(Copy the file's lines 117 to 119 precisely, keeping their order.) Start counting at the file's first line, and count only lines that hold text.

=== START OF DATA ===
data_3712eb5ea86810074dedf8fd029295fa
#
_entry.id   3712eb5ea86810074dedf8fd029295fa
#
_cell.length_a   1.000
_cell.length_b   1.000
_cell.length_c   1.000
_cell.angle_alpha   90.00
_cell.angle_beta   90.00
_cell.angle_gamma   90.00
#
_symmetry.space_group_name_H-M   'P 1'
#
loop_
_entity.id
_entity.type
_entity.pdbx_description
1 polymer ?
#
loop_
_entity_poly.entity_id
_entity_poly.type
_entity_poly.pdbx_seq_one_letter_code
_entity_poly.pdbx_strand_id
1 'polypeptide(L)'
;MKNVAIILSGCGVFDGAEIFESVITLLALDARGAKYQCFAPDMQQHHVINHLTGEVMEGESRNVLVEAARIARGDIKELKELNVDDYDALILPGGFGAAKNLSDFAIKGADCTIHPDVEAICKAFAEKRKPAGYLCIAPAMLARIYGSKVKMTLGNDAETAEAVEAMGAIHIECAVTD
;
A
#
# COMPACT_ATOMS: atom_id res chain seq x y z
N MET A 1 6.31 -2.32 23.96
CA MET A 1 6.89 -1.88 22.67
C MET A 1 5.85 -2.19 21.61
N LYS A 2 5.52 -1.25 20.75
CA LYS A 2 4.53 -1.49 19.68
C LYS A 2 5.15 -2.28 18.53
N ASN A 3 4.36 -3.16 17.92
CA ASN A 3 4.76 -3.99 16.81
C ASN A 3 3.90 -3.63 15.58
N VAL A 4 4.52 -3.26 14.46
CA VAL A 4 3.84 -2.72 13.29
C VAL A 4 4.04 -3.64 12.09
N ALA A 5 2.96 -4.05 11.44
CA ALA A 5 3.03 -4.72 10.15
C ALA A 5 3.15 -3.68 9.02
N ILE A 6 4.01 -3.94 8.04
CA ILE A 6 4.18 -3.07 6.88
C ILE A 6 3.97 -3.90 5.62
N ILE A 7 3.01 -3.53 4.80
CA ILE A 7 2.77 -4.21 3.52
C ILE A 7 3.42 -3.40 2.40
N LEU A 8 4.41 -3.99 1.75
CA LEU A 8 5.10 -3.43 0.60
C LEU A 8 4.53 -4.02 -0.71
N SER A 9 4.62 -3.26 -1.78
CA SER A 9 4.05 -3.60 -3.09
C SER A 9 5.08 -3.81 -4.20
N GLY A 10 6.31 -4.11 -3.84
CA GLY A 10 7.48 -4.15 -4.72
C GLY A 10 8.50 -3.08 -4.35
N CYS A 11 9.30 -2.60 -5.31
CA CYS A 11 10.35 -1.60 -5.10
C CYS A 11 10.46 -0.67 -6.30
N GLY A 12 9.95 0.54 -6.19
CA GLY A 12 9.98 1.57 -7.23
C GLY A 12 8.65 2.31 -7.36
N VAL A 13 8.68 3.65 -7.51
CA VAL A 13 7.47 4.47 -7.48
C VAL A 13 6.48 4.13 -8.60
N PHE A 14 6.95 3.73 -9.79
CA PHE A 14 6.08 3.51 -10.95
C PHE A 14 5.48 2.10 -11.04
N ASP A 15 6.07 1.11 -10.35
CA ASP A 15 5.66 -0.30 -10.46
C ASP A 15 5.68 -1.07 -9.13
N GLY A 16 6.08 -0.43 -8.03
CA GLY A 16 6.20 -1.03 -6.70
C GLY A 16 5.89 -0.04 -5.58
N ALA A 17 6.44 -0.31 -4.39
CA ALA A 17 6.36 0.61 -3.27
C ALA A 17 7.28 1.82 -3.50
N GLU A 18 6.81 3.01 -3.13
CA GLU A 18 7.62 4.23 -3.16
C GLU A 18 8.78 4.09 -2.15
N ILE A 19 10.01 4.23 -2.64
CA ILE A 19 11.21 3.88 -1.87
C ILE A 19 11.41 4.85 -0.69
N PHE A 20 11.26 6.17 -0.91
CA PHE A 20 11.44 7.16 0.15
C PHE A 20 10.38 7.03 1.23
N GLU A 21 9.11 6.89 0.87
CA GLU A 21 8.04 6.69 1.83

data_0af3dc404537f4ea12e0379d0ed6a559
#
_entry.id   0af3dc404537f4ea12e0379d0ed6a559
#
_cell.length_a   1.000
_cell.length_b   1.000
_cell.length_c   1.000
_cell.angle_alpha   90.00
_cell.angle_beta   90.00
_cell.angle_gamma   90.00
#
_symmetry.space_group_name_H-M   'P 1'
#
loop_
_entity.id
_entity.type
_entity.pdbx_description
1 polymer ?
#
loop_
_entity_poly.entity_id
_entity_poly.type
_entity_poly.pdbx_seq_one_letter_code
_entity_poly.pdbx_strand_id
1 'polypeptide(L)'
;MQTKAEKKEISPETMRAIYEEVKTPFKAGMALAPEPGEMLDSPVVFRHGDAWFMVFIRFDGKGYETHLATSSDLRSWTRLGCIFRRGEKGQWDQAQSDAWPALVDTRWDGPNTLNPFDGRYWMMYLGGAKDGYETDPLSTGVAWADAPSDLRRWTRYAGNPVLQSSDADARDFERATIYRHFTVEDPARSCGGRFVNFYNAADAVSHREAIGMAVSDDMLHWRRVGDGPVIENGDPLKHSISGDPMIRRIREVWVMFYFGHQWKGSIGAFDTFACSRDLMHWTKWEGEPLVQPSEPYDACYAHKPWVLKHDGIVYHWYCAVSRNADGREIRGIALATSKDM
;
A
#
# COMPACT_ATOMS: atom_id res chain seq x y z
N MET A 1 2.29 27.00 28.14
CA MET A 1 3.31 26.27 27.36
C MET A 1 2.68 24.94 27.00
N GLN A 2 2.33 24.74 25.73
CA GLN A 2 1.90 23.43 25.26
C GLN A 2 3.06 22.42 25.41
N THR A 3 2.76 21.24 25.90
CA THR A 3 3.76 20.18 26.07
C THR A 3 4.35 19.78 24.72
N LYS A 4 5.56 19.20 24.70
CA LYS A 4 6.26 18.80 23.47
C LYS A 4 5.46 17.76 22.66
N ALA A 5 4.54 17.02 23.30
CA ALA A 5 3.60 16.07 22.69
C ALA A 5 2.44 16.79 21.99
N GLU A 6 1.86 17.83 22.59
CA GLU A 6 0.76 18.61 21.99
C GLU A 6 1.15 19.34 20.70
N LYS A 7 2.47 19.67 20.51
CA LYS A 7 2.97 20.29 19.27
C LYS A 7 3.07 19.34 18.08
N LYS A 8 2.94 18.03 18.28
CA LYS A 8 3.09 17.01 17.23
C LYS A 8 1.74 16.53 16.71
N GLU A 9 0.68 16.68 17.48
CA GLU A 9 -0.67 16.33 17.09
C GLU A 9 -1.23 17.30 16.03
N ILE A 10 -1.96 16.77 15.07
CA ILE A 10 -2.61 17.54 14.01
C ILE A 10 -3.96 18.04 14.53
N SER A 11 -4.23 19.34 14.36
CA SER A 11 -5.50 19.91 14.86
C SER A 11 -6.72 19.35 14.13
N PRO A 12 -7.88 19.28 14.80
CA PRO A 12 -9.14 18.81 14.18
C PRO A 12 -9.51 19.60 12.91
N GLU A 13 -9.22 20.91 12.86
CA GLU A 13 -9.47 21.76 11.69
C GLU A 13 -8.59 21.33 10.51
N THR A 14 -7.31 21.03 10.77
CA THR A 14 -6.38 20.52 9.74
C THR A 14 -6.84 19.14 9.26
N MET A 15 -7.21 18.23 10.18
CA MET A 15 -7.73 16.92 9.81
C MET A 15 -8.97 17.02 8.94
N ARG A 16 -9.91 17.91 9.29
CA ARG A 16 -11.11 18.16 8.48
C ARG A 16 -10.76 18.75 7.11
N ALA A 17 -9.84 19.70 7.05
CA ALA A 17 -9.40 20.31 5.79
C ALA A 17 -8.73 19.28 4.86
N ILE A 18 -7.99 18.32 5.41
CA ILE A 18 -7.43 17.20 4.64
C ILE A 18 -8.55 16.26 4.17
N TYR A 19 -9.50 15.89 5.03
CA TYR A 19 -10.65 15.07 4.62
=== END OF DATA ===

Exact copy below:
1 'polypeptide(L)'
;MQTKAEKKEISPETMRAIYEEVKTPFKAGMALAPEPGEMLDSPVVFRHGDAWFMVFIRFDGKGYETHLATSSDLRSWTRLGCIFRRGEKGQWDQAQSDAWPALVDTRWDGPNTLNPFDGRYWMMYLGGAKDGYETDPLSTGVAWADAPSDLRRWTRYAGNPVLQSSDADARDFERATIYRHFTVEDPARSCGGRFVNFYNAADAVSHREAIGMAVSDDMLHWRRVGDGPVIENGDPLKHSISGDPMIRRIREVWVMFYFGHQWKGSIGAFDTFACSRDLMHWTKWEGEPLVQPSEPYDACYAHKPWVLKHDGIVYHWYCAVSRNADGREIRGIALATSKDM
;